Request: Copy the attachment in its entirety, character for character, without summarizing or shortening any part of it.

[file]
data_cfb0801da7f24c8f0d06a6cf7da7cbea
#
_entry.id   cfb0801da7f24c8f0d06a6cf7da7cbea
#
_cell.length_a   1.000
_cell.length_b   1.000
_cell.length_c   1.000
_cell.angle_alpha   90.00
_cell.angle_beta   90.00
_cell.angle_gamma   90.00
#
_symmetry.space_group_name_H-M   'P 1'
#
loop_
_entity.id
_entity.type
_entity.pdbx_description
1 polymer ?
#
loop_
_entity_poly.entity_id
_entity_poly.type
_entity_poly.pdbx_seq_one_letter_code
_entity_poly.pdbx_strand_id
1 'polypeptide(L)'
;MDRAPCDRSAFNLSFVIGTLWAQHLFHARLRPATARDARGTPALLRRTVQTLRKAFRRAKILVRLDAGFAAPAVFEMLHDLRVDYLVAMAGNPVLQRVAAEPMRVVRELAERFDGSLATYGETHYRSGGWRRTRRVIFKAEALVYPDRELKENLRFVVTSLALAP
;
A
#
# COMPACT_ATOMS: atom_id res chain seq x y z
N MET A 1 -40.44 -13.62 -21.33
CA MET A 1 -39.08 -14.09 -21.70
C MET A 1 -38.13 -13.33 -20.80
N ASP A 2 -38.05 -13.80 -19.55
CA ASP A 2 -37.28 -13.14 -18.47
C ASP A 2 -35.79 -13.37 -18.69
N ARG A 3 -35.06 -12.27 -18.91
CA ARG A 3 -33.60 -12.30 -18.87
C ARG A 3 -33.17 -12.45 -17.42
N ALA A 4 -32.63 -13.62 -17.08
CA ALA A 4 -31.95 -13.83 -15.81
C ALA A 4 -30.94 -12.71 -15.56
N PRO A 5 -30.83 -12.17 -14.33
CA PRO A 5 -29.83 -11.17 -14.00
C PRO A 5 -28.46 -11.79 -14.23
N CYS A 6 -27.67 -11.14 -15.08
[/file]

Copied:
data_cfb0801da7f24c8f0d06a6cf7da7cbea
#
_entry.id   cfb0801da7f24c8f0d06a6cf7da7cbea
#
_cell.length_a   1.000
_cell.length_b   1.000
_cell.length_c   1.000
_cell.angle_alpha   90.00
_cell.angle_beta   90.00
_cell.angle_gamma   90.00
#
_symmetry.space_group_name_H-M   'P 1'
#
loop_
_entity.id
_entity.type
_entity.pdbx_description
1 polymer ?
#
loop_
_entity_poly.entity_id
_entity_poly.type
_entity_poly.pdbx_seq_one_letter_code
_entity_poly.pdbx_strand_id
1 'polypeptide(L)'
;MDRAPCDRSAFNLSFVIGTLWAQHLFHARLRPATARDARGTPALLRRTVQTLRKAFRRAKILVRLDAGFAAPAVFEMLHDLRVDYLVAMAGNPVLQRVAAEPMRVVRELAERFDGSLATYGETHYRSGGWRRTRRVIFKAEALVYPDRELKENLRFVVTSLALAP
;
A
#
# COMPACT_ATOMS: atom_id res chain seq x y z
N MET A 1 -40.44 -13.62 -21.33
CA MET A 1 -39.08 -14.09 -21.70
C MET A 1 -38.13 -13.33 -20.80
N ASP A 2 -38.05 -13.80 -19.55
CA ASP A 2 -37.28 -13.14 -18.47
C ASP A 2 -35.79 -13.37 -18.69
N ARG A 3 -35.06 -12.27 -18.91
CA ARG A 3 -33.60 -12.30 -18.87
C ARG A 3 -33.17 -12.45 -17.42
N ALA A 4 -32.63 -13.62 -17.08
CA ALA A 4 -31.95 -13.83 -15.81
C ALA A 4 -30.94 -12.71 -15.56
N PRO A 5 -30.83 -12.17 -14.33
CA PRO A 5 -29.83 -11.17 -14.00
C PRO A 5 -28.46 -11.79 -14.23
N CYS A 6 -27.67 -11.14 -15.08